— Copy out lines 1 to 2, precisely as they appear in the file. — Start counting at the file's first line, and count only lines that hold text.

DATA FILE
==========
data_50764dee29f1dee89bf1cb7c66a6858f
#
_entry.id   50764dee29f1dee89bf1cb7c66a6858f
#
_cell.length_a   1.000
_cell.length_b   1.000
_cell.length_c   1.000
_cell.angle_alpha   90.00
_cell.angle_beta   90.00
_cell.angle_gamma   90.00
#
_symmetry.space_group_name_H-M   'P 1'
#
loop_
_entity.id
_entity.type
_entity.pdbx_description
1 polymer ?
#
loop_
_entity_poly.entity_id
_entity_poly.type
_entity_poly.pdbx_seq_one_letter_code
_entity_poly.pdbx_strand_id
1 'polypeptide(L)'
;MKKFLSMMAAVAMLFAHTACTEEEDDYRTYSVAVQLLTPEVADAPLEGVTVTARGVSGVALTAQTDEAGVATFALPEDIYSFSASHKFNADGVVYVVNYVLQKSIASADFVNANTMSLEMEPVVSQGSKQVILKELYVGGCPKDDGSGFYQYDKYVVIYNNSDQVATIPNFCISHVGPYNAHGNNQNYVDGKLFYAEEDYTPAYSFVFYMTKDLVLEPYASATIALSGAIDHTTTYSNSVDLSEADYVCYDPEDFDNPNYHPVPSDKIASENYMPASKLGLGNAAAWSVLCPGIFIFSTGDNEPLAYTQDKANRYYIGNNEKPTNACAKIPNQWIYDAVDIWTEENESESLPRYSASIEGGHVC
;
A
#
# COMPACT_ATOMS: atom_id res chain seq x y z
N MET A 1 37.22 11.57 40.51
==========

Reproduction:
data_50764dee29f1dee89bf1cb7c66a6858f
#